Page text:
5.
Antimicrob Agents Chemother ; 64(12)2020 11 17.
Article in English | MEDLINE | ID: covidwho-939841

ABSTRACT

Favipiravir is an oral broad-spectrum inhibitor of viral RNA-dependent RNA polymerase that is approved for treatment of influenza in Japan. We conducted a prospective, randomized, open-label, multicenter trial of favipiravir for the treatment of COVID-19 at 25 hospitals across Japan. Eligible patients were adolescents and adults admitted with COVID-19 who were asymptomatic or mildly ill and had an Eastern Cooperative Oncology Group (ECOG) performance status of 0 or 1. Patients were randomly assigned at a 1:1 ratio to early or late favipiravir therapy (in the latter case, the same regimen starting on day 6 instead of day 1). The primary endpoint was viral clearance by day 6. The secondary endpoint was change in viral load by day 6. Exploratory endpoints included time to defervescence and resolution of symptoms. Eighty-nine patients were enrolled, of whom 69 were virologically evaluable. Viral clearance occurred within 6 days in 66.7% and 56.1% of the early and late treatment groups (adjusted hazard ratio [aHR], 1.42; 95% confidence interval [95% CI], 0.76 to 2.62). Of 30 patients who had a fever (≥37.5°C) on day 1, times to defervescence were 2.1 days and 3.2 days in the early and late treatment groups (aHR, 1.88; 95% CI, 0.81 to 4.35). During therapy, 84.1% developed transient hyperuricemia. Favipiravir did not significantly improve viral clearance as measured by reverse transcription-PCR (RT-PCR) by day 6 but was associated with numerical reduction in time to defervescence. Neither disease progression nor death occurred in any of the patients in either treatment group during the 28-day participation. (This study has been registered with the Japan Registry of Clinical Trials under number jRCTs041190120.).


Subject(s)
Amides/administration & dosage , Antiviral Agents/administration & dosage , Pyrazines/administration & dosage , SARS-CoV-2/drug effects , Viral Load/drug effects , Adolescent , Adult , Amides/adverse effects , Antiviral Agents/adverse effects , Asymptomatic Diseases , COVID-19/physiopathology , COVID-19/virology , Female , Hospitalization , Humans , Hyperuricemia/chemically induced , Hyperuricemia/diagnosis , Hyperuricemia/physiopathology , Japan , Male , Middle Aged , Prospective Studies , Pyrazines/adverse effects , Random Allocation , SARS-CoV-2/pathogenicity , Secondary Prevention/organization & administration , Severity of Illness Index , Time-to-Treatment/organization & administration , Treatment Outcome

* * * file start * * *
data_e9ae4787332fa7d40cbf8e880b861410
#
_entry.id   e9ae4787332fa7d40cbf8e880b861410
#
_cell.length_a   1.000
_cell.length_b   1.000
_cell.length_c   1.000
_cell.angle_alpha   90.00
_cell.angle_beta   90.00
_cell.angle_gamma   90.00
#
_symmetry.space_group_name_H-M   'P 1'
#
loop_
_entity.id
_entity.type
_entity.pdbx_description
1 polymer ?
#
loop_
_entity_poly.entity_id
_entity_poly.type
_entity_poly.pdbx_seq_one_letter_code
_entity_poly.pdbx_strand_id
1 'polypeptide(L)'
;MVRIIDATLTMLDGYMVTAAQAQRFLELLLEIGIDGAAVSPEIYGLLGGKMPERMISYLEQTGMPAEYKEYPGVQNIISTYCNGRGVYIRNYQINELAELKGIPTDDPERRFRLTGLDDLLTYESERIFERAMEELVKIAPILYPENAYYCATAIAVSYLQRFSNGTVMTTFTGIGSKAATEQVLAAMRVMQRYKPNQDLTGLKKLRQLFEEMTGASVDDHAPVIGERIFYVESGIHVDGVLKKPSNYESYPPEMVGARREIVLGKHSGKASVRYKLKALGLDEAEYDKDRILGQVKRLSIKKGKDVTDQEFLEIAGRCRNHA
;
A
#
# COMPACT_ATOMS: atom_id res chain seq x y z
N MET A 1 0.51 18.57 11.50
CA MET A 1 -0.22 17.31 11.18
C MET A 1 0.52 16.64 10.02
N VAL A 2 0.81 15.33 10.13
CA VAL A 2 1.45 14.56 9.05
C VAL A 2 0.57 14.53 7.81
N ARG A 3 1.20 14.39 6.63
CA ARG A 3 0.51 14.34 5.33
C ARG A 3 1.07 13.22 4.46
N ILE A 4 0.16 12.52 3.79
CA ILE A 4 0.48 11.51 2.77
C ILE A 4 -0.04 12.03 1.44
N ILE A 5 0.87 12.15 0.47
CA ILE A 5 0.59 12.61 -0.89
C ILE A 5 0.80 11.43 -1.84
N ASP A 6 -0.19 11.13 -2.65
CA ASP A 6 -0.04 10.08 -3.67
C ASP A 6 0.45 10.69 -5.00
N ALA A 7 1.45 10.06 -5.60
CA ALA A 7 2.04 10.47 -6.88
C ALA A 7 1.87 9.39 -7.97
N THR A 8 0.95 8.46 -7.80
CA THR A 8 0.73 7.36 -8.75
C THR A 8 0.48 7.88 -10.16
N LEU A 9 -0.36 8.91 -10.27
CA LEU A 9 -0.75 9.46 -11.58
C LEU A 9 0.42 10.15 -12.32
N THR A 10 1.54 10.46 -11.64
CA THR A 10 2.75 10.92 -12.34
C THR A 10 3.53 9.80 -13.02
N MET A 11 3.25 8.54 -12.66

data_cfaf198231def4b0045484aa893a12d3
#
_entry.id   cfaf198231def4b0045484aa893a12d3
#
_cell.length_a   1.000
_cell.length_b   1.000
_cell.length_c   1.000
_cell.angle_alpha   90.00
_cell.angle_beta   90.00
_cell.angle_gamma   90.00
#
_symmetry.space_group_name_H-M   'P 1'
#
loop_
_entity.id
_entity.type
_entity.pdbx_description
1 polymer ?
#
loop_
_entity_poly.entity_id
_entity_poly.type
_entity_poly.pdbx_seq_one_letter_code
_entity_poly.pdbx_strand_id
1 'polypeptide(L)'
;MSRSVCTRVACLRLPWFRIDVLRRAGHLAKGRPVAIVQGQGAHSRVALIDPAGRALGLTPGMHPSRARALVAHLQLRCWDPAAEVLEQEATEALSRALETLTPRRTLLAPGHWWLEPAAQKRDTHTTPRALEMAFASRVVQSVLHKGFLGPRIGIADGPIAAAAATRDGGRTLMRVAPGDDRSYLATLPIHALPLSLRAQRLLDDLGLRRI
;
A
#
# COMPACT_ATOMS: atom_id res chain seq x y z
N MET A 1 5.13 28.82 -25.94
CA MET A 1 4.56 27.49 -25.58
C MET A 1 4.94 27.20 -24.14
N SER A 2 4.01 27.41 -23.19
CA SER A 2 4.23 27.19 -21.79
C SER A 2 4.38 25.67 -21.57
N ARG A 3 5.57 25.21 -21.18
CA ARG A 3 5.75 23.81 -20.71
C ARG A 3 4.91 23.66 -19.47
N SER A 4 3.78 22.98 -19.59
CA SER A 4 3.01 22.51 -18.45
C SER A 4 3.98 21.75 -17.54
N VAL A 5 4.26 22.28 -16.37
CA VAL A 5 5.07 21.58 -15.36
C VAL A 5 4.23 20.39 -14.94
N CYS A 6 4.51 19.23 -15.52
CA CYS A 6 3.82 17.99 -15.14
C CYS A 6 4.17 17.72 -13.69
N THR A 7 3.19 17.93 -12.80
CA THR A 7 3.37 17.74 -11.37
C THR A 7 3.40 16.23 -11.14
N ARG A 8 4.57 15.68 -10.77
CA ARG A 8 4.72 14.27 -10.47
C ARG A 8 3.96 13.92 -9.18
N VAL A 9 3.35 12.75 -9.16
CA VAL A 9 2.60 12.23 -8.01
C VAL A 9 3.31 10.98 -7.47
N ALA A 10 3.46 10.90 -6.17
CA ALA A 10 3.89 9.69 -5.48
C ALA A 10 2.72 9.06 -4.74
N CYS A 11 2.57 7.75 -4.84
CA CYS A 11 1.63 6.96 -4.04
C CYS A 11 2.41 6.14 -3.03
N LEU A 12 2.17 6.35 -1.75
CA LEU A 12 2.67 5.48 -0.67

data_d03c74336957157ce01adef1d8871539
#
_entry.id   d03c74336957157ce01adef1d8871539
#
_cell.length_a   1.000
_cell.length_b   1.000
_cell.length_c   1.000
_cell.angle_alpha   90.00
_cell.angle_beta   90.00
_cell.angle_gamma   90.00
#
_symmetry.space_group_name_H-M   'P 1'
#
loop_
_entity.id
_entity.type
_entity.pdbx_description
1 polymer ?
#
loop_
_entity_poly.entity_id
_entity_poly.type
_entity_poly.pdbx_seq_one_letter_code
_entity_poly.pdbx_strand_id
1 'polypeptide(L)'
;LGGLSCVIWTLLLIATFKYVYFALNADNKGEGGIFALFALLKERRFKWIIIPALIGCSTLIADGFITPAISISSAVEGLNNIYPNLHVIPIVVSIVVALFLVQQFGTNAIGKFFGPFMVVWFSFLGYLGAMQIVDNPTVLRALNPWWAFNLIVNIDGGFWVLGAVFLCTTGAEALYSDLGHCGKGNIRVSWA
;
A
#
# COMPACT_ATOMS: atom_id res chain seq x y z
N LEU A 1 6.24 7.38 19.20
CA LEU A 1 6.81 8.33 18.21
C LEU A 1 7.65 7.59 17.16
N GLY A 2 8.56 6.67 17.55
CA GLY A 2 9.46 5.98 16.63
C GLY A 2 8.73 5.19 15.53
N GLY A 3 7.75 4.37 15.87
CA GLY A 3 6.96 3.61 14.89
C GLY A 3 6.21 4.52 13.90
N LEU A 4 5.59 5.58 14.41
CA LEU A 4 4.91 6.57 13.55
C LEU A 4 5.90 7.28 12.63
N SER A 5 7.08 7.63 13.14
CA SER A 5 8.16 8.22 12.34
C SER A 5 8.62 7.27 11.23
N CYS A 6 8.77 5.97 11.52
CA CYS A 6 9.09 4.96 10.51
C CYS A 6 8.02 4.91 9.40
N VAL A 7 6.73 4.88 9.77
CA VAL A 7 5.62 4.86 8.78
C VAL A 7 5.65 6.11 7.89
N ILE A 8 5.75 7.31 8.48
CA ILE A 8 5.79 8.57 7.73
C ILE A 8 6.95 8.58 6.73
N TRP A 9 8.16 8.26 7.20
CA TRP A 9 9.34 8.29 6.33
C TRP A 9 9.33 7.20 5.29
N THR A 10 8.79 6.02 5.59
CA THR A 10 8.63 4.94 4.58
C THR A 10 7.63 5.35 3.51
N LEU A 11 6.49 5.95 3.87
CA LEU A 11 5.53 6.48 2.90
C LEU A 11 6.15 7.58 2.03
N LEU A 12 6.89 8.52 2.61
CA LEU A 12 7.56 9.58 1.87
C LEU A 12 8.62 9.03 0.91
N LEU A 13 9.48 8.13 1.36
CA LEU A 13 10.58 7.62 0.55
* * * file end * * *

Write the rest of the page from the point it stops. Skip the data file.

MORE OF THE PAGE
6.
Intern Med ; 59(14): 1773-1775, 2020.
Article in English | MEDLINE | ID: covidwho-646480

ABSTRACT

The novel coronavirus disease-2019 (COVID-19), caused by severe acute respiratory syndrome coronavirus-2, has spread worldwide from China. There are no case reports from Asia of COVID-19 with facial paralysis and olfactory disturbance. We herein report a case of COVID-19 pneumonia in a Japanese woman who showed facial nerve palsy and olfactory disturbance.


Subject(s)
Coronavirus Infections/complications , Facial Paralysis/virology , Olfaction Disorders/virology , Pneumonia, Viral/complications , Adult , Betacoronavirus , COVID-19 , Facial Nerve/physiopathology , Female , Humans , Japan , Pandemics , SARS-CoV-2
SELECTION OF CITATIONS
SEARCH DETAIL